Carrie Gustafson's joyful aesthetic is a quest for lightness and luminosity radiating through her colorful, bold modernist glass. Her intricate patterns are inspired by the natural world.
Technique: on the surface, Gustafson applies an intricate web of hand cut stencils on the top layer of 'flash glass.' Next, sandblasting through to a second, translucent under-layer reveals a matrix of light. Experiments in glassblowing while a printmaking major at Rhode Island School of Design (RISD) ignited her signature style of intricate patterns on vibrantly colored, hand-blown glass.
After RISD, Gustafson's BFA in printmaking was followed by studying glass at the Pilchuck Glass School (WA); Penland School of Crafts (NC); The Studio at The Corning Museum of Glass (NY) and at Rosin Studio, on Murano, Venice's historic 'glass island' in Italy.
On a stable foundation of Studio Glass – vessels and lighting- her career has gained credibility from national exhibitions, specifically: in 2006, The Bellevue Arts Museum(WA) Studio Glass – Decorative and Functional Objects. Followed in 2007 with an exhibition at The Fuller Craft Museum (MA)– RISD Routes. As well as five Smithsonian Craft Show(s) from 2003 – 2009 – (D.C), where in 2009, she was the recipient of the annual award for "Excellence in Glass" and the catalogue cover featured her vessel.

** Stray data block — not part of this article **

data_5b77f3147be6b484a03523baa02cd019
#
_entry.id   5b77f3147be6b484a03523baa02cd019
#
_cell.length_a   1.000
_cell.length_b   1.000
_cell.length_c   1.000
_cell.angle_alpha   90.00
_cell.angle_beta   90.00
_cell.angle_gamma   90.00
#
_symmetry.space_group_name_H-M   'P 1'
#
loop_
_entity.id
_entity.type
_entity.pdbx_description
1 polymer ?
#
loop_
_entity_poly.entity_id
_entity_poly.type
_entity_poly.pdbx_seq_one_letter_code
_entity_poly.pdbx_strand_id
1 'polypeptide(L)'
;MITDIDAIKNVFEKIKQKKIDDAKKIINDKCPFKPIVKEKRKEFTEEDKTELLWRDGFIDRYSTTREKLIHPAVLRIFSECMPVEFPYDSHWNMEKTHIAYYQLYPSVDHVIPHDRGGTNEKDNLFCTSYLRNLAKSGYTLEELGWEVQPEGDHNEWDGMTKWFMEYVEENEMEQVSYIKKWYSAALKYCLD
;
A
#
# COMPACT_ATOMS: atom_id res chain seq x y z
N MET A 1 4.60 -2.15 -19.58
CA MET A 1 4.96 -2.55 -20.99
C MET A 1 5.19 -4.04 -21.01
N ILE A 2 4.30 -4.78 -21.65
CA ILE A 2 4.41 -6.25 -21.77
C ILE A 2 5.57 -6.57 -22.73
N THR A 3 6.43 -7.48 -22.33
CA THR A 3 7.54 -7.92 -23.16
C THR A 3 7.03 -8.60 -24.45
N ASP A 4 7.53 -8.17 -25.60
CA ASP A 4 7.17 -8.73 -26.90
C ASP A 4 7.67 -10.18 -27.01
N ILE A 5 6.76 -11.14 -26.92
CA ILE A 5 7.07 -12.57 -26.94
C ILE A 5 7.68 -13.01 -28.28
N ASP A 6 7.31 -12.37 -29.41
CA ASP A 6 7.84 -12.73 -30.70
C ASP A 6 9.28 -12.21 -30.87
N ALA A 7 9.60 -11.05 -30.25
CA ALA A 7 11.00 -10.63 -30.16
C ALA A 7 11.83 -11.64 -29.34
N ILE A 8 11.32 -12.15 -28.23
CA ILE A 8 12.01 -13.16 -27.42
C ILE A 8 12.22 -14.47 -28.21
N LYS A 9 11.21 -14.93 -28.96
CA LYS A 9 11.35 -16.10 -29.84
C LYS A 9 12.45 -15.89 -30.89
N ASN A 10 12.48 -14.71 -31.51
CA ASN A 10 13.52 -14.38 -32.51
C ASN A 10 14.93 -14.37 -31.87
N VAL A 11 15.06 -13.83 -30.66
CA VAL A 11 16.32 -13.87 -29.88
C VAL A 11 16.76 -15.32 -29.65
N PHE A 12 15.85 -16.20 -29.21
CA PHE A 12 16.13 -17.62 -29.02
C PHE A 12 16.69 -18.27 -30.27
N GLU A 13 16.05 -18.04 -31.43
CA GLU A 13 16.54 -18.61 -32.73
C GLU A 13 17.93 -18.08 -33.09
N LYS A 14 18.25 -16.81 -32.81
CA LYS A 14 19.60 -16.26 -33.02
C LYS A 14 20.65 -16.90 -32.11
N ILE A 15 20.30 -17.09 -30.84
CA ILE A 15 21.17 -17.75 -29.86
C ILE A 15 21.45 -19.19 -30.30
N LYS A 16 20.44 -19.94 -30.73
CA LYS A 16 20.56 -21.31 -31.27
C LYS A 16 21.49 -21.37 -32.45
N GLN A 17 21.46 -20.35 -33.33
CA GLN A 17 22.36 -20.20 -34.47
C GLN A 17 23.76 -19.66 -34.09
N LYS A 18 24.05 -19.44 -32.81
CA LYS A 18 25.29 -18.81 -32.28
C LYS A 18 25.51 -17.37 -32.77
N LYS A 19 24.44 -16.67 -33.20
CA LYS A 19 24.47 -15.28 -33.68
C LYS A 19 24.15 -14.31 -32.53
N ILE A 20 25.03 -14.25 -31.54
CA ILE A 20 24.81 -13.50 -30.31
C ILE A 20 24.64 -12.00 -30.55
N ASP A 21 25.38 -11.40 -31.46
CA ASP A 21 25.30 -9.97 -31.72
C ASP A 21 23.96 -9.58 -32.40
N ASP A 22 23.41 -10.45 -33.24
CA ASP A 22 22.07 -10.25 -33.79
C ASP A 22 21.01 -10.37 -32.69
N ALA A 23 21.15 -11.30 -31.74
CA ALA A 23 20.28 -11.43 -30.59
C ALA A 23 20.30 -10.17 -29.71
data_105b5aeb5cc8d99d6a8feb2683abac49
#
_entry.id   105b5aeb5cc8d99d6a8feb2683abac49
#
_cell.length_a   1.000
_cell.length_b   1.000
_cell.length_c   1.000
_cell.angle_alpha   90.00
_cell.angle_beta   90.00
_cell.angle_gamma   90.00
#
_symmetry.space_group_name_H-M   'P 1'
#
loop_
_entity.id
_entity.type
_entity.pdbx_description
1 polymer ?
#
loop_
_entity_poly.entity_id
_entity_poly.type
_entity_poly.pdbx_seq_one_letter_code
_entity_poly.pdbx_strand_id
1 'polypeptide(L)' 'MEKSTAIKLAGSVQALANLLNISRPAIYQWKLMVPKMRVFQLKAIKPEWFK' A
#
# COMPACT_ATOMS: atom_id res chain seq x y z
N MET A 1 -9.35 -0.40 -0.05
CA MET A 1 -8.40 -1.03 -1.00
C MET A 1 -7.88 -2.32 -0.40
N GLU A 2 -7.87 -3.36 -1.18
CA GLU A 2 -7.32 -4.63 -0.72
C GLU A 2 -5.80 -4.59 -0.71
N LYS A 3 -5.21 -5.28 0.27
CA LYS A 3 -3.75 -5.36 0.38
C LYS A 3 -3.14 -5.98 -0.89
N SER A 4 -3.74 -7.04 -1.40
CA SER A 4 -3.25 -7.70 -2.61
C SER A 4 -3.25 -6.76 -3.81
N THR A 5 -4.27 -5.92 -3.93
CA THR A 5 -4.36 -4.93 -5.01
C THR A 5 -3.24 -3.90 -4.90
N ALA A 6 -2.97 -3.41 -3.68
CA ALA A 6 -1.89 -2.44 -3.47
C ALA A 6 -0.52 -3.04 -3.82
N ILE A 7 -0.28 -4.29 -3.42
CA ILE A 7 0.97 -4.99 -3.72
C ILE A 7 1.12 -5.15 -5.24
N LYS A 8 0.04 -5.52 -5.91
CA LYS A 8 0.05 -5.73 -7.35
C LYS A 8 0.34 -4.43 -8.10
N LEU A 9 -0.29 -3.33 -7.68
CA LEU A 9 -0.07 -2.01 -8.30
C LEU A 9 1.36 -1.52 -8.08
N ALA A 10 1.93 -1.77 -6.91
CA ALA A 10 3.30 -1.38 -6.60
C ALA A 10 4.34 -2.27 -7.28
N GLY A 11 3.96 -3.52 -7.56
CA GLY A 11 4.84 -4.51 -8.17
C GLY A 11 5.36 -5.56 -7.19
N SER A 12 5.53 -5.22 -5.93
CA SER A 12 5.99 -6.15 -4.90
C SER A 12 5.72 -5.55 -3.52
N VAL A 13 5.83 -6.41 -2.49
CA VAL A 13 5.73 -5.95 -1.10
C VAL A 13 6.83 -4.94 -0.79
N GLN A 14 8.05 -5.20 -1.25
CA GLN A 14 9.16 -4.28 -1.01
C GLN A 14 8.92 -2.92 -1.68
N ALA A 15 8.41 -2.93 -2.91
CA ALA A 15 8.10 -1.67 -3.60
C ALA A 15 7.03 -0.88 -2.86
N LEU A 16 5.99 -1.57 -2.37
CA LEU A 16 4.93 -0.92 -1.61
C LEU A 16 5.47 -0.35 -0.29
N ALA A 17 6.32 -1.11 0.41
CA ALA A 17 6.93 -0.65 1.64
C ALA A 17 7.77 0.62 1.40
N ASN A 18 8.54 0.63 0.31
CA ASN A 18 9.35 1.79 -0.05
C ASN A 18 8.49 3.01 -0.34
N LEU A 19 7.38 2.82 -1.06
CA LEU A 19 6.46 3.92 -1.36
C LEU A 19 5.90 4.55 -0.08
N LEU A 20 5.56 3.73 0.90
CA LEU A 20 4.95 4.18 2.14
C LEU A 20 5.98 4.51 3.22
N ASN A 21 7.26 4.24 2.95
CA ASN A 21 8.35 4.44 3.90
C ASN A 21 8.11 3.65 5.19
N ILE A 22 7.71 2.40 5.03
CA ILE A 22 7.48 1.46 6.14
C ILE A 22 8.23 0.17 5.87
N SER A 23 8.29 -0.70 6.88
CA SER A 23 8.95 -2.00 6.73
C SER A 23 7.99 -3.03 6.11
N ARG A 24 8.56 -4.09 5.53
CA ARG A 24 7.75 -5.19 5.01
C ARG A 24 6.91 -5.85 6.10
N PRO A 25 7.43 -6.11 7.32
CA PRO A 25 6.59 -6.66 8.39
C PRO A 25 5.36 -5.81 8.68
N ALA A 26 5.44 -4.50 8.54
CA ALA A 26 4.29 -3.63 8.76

Since 2008, following a feature in "Best of Boston Home", D Scale Modern – a South end design showroom awarded 2008 "Best of the New"– has promoted her work. Including a feature on NECN's Dream Home. For this new economy (and D Scale) she without compromising aesthetic, or craft, introduced a line of giftable items in clear glass, as glass master Rene Lalique did in 1929.
Collections: Corning Museum of Glass. Private acquisitions include artists Chris Rifkin and Magdalena Campos.
After a decade of making classic vessels with a Venetian-trained glass blower, my palette of colors and pattern language developed. I arrived at the inner light of the vessel by way of breath's imprint - blowing glass - and from sandblasting through the surface of multiple layers of colored "flash glass". This translucent "skin" couldn't have been thinner. Next, slicing vessels in half, I discovered sculptural forms and a new way of working: wall tapestries and sculptures built from interconnected and patterned shards. This direction, built upon a career of making vessels and lighting, returned me to my student days when I used translucent flower petals as if they were stained glass.
My work seeks to honor this lineage; to use the magic and radiance inherent in glass,
to create a visual journal rooted in the spiritual undercurrent, which flows through all matter.
|Rick and Valerie Beck|
|Madeline Rile Smith|
WORKS ON PAPER